Lorem Ipsum Mecum Vade

    I have recently come to fruition that just because something is commercial or more obvious doesn't mean that you should necessarily settle for the first thing you see. Do your research! Get creative! I have numerous resources on the web when it comes to designing. Most people usually search Free Fonts in Google and usually will come up in the search engine. Now there is nothing wrong with, but there are various sites out there that make their own custom Fonts. Not only are they phenomenally obscure, but you have to take into consideration that art is unique. No one piece is going to be like another. Even when borrowing characters and character designs for inspiration. Take the latter for example YouWorkForThem has just released their latest font! I have listed it for your enjoyment! Use it wisely!


    While perusing the web, I came across this really unique Tee company entitled LaFraiser. They are similar to the previous companies I've listed, but they seem to focus primarily on vector art rather than specific design. You are allowed to upload your work and compete for 1000€ ! For those who do not want to convert I have taken the liberty to do it myself 1,000.00 EUR = 1,422.48 USD. Their shirt range in price from 19€ to 24€. As an Illustrator I can say that this site is one of the best Tee companies that I have come across and you also get to keep your own rights! Be sure to check it out!

    Here is a brief synopsis on the co.:laFraise is Europe's largest T-Shirt design competition. Up to 7 designs are chosen every week from over 100 daily submissions to be printed and sold from the site. Mission: We respect our designers: our shirts are strictly limited to 500 per design for which winning designers get 1000€ & keep their copyrights.

    Juxtapoz 15th Aniversary Art Auction: Greg Lamarche

    I was reading this article in Juxtapoz that I thought that I would share. Juxtapoz is a magazine that focuses on arts and culture. That's the gist of it! If you would like to know more I have included the link below.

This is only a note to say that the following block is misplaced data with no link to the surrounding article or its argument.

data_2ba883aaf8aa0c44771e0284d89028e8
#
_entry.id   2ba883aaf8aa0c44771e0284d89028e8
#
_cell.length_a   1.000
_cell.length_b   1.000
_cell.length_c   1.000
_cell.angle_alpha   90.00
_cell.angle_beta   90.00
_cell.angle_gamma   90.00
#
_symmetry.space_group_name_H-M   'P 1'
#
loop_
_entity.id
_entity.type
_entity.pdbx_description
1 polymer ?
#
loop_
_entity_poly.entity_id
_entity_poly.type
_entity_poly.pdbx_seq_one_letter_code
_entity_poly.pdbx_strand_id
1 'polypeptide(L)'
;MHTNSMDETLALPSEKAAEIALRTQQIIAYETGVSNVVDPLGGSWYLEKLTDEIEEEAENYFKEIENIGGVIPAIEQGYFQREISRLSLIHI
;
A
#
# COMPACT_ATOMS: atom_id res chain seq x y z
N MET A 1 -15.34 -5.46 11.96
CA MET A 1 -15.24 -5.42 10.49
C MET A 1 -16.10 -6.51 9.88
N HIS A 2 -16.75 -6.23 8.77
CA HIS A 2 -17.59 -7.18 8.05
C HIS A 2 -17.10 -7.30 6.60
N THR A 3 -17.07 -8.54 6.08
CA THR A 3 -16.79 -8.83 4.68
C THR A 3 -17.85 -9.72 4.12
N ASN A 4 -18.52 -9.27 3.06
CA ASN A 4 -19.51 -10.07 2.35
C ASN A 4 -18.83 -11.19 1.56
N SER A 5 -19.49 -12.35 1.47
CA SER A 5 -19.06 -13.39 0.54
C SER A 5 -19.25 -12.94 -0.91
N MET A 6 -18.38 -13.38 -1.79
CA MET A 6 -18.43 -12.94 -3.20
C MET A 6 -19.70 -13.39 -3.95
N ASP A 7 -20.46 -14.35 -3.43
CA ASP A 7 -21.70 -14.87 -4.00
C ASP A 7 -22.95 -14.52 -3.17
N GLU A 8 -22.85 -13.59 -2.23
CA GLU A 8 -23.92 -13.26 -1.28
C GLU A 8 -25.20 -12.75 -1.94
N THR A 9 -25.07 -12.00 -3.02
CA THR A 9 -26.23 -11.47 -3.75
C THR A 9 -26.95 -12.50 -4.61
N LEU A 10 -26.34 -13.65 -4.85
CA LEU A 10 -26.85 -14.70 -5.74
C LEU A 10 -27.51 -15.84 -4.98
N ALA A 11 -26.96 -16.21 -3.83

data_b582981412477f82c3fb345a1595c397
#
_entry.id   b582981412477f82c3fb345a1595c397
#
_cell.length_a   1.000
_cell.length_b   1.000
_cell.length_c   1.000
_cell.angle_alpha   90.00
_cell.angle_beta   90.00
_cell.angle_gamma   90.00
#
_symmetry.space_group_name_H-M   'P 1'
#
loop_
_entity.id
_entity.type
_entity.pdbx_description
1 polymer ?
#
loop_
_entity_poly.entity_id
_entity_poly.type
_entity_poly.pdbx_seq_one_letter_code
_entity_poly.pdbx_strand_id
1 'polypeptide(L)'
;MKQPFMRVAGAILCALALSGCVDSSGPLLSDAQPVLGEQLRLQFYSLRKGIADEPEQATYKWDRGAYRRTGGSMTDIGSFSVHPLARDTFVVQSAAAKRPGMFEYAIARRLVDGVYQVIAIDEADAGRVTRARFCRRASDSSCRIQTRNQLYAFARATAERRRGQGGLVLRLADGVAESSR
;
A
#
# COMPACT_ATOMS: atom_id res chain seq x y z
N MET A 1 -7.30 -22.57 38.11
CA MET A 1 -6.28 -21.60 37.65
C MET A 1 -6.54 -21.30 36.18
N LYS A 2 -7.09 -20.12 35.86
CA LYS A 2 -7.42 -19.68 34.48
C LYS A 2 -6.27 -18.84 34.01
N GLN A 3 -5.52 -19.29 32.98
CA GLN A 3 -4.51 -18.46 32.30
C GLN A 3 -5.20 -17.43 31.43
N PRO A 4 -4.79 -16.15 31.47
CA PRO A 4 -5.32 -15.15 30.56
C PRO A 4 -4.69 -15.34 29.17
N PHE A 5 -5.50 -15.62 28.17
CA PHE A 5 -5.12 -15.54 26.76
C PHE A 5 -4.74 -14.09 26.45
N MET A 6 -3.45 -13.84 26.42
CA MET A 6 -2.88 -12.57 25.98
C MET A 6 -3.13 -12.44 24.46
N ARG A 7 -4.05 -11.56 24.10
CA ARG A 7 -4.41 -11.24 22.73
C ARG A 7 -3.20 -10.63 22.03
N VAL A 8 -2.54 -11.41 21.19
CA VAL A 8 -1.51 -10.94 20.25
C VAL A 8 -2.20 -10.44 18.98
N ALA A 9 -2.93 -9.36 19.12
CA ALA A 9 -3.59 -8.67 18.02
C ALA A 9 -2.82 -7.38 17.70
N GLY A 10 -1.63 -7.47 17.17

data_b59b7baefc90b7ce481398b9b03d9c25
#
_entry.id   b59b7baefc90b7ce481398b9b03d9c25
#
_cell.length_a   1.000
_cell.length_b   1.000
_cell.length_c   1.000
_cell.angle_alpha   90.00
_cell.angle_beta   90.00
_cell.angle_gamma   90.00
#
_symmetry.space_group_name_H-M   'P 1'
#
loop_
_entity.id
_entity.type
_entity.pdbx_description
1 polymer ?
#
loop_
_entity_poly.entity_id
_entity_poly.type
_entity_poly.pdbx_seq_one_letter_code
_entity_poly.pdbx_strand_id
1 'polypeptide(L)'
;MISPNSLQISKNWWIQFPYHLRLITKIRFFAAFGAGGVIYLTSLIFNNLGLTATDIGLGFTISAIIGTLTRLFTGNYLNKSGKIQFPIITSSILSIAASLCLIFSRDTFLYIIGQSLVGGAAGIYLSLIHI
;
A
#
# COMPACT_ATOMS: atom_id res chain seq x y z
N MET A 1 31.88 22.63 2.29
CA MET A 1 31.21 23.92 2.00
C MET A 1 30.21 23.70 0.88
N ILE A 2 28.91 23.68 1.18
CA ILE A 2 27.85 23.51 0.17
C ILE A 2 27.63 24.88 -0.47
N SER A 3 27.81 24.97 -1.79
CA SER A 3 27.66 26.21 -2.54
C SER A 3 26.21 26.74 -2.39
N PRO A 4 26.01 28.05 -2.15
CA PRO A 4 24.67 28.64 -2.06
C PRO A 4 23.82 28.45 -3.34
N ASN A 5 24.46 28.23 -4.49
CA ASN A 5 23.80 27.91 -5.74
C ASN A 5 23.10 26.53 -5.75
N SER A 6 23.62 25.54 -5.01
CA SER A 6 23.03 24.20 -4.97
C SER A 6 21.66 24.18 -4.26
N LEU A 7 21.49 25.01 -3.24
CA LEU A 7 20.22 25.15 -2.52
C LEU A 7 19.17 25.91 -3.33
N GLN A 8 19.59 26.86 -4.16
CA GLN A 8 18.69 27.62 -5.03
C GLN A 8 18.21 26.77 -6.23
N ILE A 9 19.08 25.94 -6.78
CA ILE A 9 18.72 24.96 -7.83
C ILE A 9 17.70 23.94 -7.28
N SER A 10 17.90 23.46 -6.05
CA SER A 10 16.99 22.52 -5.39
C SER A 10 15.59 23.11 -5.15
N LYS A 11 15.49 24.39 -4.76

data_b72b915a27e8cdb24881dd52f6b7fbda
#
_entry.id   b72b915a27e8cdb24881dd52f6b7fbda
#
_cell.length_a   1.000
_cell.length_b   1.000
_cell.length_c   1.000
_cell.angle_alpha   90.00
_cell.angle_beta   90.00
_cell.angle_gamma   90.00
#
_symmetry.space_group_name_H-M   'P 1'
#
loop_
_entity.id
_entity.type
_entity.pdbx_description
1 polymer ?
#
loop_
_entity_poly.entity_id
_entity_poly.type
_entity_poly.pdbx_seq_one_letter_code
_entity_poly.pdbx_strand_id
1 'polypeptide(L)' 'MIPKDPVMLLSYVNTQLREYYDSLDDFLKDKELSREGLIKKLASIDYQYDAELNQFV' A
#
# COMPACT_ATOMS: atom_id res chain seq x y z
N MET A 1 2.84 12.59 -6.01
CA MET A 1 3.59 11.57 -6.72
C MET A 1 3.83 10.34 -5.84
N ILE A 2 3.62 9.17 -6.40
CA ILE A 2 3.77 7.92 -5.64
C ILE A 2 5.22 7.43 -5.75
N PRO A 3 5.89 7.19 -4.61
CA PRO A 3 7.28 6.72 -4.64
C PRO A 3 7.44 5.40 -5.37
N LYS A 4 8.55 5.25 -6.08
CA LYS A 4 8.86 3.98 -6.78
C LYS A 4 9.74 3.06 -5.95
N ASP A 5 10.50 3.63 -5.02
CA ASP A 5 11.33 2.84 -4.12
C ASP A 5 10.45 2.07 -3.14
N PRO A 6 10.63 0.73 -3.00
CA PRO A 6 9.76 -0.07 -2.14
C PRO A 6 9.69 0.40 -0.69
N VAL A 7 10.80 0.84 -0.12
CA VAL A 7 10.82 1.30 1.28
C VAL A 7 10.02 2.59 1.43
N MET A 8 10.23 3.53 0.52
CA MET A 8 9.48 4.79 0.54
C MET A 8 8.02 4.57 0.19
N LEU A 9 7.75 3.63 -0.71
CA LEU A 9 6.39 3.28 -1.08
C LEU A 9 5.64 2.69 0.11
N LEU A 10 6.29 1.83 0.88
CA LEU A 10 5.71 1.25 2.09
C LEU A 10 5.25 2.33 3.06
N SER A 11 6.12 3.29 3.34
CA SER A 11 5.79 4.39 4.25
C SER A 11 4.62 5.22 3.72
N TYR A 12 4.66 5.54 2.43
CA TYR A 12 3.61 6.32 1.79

Greg Lamarche was born and raised in Queens and still resides in New York City. Taking inspiration from the streets, and using the same fundamentals he developed during his 25+ years as a graffiti writer, he creates unique collages that blur the line between fine art and graphic design.

    Greg definitely takes his time on his work. He strictly uses text from found objects and flat leaflet paper that he collects for sometimes years at a time before the final work is created. His work incorporates an array of typography and word fragments as well as elements of graffiti such as motion, repetition, multiple perspectives, bold color, wit, and fresh styles. The following is an excerpt from a Juxtapoz exclusive interview with SP One…

    Elise Hennigan: Can you describe your fascination with typography?

    Greg Lamarche: It definitely started with writing graffiti. The idea of making your own letters was always of interest to me. The design possibilities are endless and are a continual challenge.

    Do you try to get political with your art or you all about aesthetics?

    It’s more personal than anything. I don’t overtly make political statements in my work, but they are there. Whenever I do feel the need to tackle a political issue it’s usually localized or has to do with something right in front of me. Right now New York is ripe with political strife so there is no lack of inspiration on the artistic front.

    How would you describe your progression as an artist?

    Slow and steady.

    Are you at a point now where you are trying to transition away from graffiti art?

    I am not content to just do my name over and over on a canvas. Real graffiti is in the street and to me is a totally separate world. Graffiti influences my work but I’m trying to do something new.

    What can we expect from you in the future?

    More good work.

    Keep up on the Juxtapoz 15th Anniversary Auction at Juxtapoz auction